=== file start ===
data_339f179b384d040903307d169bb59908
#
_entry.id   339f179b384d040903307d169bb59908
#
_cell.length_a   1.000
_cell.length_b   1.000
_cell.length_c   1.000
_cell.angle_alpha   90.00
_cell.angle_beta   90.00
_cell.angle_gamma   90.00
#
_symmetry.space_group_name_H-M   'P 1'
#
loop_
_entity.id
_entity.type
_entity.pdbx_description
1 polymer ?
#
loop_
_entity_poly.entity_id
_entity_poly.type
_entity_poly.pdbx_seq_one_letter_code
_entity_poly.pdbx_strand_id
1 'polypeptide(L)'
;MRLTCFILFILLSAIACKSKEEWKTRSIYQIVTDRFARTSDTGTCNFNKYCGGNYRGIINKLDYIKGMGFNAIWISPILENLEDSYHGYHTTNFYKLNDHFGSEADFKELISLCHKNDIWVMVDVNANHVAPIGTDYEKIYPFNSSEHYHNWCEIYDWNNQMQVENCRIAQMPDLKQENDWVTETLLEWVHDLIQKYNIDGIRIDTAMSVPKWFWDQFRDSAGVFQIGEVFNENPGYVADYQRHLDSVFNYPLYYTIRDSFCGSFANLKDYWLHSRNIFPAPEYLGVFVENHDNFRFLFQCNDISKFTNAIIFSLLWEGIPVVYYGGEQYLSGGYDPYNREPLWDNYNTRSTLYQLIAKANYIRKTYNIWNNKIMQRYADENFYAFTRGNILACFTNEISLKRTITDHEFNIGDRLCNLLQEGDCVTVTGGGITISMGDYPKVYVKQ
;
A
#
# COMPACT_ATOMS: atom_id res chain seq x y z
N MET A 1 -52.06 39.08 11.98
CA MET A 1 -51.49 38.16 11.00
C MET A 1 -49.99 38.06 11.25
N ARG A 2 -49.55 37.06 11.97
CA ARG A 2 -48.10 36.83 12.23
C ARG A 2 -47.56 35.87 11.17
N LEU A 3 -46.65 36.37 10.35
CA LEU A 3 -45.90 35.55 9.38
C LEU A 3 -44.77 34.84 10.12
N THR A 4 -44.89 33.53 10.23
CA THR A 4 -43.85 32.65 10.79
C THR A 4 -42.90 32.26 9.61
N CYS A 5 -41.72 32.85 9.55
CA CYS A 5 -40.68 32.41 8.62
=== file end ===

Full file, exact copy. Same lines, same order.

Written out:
data_339f179b384d040903307d169bb59908
#
_entry.id   339f179b384d040903307d169bb59908
#
_cell.length_a   1.000
_cell.length_b   1.000
_cell.length_c   1.000
_cell.angle_alpha   90.00
_cell.angle_beta   90.00
_cell.angle_gamma   90.00
#
_symmetry.space_group_name_H-M   'P 1'
#
loop_
_entity.id
_entity.type
_entity.pdbx_description
1 polymer ?
#
loop_
_entity_poly.entity_id
_entity_poly.type
_entity_poly.pdbx_seq_one_letter_code
_entity_poly.pdbx_strand_id
1 'polypeptide(L)'
;MRLTCFILFILLSAIACKSKEEWKTRSIYQIVTDRFARTSDTGTCNFNKYCGGNYRGIINKLDYIKGMGFNAIWISPILENLEDSYHGYHTTNFYKLNDHFGSEADFKELISLCHKNDIWVMVDVNANHVAPIGTDYEKIYPFNSSEHYHNWCEIYDWNNQMQVENCRIAQMPDLKQENDWVTETLLEWVHDLIQKYNIDGIRIDTAMSVPKWFWDQFRDSAGVFQIGEVFNENPGYVADYQRHLDSVFNYPLYYTIRDSFCGSFANLKDYWLHSRNIFPAPEYLGVFVENHDNFRFLFQCNDISKFTNAIIFSLLWEGIPVVYYGGEQYLSGGYDPYNREPLWDNYNTRSTLYQLIAKANYIRKTYNIWNNKIMQRYADENFYAFTRGNILACFTNEISLKRTITDHEFNIGDRLCNLLQEGDCVTVTGGGITISMGDYPKVYVKQ
;
A
#
# COMPACT_ATOMS: atom_id res chain seq x y z
N MET A 1 -52.06 39.08 11.98
CA MET A 1 -51.49 38.16 11.00
C MET A 1 -49.99 38.06 11.25
N ARG A 2 -49.55 37.06 11.97
CA ARG A 2 -48.10 36.83 12.23
C ARG A 2 -47.56 35.87 11.17
N LEU A 3 -46.65 36.37 10.35
CA LEU A 3 -45.90 35.55 9.38
C LEU A 3 -44.77 34.84 10.12
N THR A 4 -44.89 33.53 10.23
CA THR A 4 -43.85 32.65 10.79
C THR A 4 -42.90 32.26 9.61
N CYS A 5 -41.72 32.85 9.55
CA CYS A 5 -40.68 32.41 8.62